family ticket discounts.
But it can be a way to get an
overall reduction in the cost of a Disney vacation, because maybe
there is a package which includes other items that are in effect
giving a family discount. Even if the items don't have
family discounts, maybe you still get to save by splitting some
costs more ways. For example, it costs the same to park a
car at Disney no matter how many people are inside it (and this is
also the case with your car waiting for you back at your home
Maybe you can fit
another person or two into the rental car. Another person or
two into the hotel room, or get a discounted larger family room.
Bottom line - if two of you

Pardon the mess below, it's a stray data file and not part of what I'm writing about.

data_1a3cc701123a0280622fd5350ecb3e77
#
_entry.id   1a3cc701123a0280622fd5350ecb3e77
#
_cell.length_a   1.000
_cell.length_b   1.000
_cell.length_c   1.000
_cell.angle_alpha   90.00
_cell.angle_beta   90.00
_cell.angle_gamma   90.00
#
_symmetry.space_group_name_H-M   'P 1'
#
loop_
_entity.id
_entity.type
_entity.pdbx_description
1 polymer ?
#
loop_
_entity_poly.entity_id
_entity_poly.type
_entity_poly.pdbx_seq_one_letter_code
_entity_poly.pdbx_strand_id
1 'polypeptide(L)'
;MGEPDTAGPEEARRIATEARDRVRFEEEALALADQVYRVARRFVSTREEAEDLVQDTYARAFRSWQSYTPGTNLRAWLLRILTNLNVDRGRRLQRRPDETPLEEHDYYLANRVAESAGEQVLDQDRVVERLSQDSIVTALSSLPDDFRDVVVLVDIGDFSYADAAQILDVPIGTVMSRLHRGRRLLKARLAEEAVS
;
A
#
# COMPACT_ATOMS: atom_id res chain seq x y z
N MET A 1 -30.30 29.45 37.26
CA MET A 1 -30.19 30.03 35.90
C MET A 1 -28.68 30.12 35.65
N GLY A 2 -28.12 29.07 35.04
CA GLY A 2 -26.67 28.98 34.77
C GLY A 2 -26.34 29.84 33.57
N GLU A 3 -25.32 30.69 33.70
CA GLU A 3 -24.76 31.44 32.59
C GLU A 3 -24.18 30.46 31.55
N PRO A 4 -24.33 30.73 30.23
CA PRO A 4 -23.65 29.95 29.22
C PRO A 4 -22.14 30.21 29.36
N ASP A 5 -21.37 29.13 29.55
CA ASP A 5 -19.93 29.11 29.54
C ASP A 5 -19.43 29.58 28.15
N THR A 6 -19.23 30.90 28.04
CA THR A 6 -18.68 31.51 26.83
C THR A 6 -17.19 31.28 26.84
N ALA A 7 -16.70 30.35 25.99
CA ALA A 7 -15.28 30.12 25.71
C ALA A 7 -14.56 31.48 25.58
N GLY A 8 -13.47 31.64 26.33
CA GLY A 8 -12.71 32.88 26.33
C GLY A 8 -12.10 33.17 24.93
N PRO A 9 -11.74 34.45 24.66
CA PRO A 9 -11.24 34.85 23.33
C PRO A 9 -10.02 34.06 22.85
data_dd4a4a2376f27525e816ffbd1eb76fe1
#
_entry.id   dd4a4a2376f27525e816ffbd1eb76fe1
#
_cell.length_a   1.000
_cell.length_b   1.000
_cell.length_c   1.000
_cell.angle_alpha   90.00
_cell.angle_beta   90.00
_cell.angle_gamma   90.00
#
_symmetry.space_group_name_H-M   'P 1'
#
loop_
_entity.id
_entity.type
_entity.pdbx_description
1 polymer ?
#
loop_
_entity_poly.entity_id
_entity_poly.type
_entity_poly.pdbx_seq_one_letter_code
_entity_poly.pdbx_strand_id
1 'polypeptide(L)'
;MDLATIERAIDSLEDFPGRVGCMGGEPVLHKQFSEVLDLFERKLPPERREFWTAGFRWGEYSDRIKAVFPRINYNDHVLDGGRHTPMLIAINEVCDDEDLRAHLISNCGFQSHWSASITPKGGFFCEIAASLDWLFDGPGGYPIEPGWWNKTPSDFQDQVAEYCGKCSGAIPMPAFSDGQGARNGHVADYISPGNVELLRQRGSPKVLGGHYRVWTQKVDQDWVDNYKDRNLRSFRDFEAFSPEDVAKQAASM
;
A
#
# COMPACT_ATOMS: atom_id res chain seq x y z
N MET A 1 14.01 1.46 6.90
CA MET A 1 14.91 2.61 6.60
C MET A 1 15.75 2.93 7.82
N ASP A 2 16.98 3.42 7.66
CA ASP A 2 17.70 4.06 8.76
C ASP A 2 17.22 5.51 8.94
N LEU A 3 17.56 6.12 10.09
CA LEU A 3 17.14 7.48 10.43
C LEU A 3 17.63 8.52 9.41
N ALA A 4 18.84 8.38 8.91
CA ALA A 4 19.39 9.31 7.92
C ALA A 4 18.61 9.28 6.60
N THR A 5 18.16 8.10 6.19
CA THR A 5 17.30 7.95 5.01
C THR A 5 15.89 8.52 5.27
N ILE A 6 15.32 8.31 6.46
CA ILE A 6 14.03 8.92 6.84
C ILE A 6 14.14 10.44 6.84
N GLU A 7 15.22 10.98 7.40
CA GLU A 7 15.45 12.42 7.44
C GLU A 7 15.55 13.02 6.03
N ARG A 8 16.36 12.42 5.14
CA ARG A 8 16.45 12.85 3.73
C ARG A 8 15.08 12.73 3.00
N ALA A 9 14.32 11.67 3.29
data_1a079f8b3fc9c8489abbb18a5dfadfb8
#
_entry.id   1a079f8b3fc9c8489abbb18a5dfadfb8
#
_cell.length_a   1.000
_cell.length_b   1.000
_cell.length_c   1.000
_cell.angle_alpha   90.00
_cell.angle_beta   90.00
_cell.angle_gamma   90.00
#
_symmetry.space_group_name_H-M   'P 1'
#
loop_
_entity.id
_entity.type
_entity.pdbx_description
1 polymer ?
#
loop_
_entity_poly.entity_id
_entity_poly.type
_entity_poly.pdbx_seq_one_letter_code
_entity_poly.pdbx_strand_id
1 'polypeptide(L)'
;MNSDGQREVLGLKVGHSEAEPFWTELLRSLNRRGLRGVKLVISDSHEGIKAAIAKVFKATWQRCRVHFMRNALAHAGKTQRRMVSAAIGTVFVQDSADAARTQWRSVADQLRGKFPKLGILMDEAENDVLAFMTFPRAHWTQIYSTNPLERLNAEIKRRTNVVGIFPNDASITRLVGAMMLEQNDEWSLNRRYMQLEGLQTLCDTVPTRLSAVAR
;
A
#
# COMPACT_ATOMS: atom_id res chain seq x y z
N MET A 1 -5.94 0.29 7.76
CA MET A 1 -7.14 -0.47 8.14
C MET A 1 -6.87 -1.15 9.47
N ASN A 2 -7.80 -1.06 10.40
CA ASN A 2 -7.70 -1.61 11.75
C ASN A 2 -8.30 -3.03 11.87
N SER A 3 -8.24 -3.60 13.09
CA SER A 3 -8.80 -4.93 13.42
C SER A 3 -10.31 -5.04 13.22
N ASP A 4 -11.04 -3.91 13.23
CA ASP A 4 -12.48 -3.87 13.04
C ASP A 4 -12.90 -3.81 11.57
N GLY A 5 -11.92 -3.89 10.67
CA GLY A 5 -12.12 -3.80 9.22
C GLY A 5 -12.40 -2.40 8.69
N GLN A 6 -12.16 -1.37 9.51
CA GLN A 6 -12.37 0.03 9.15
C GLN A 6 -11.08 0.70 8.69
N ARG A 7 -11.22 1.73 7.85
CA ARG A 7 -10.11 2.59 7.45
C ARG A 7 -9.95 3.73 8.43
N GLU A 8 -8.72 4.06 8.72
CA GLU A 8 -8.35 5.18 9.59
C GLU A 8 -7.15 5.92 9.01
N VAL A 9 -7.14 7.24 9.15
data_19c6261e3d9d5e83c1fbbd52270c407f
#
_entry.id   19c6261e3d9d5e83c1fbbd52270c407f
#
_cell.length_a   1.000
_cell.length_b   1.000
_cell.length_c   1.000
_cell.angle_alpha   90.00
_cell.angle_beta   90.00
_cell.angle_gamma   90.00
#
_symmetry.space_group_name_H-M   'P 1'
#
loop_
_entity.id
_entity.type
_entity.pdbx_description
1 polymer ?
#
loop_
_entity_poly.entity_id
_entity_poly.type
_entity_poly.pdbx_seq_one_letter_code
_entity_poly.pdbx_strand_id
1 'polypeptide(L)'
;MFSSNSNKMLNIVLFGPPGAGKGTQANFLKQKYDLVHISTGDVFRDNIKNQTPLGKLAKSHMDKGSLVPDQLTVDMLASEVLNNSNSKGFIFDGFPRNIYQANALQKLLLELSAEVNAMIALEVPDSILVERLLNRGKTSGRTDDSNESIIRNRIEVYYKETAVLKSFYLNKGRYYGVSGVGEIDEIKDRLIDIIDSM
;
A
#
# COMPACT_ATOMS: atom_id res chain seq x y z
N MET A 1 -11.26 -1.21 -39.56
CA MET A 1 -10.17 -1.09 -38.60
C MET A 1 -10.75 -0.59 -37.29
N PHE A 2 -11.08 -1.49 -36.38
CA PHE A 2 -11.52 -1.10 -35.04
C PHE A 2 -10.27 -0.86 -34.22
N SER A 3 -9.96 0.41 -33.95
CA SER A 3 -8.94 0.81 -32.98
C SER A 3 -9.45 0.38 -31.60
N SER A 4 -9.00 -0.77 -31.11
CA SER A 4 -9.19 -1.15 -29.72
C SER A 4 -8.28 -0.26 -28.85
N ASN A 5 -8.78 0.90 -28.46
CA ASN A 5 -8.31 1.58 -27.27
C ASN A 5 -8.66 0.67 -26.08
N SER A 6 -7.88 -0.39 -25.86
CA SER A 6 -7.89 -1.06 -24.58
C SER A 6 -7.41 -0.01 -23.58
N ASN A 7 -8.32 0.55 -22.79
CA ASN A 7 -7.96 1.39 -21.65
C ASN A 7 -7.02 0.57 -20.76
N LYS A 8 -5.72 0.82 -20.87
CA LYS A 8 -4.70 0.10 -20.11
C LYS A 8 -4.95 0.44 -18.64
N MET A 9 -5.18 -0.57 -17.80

are going, why not see if you can bring another couple with you
and split some of the fixed costs four ways instead of two.
Tickets from Cast Members
It seems that Disney sometimes
give out tickets to their employees - or, as they like to call
them, cast members.
These are intended to be given away to
friends and family, but perhaps some cast members have neither
friends nor family, because you'll sometimes find them for sale;
perhaps on Craig's List or eBay.
Which leads to
Online - eBay and Craig's List
It seems you can buy just
about anything imaginable on eBay, and if you're willing to do
some searching, it is probably to be found on Craig's List as
Disney tickets are no
With eBay, be sure to look for
established sellers with multiple feedback entries, and
overwhelmingly positive. With Craig's List, there's no
such way to try and evaluate a seller.
Cautionary Thoughts when
Try and pay by credit card so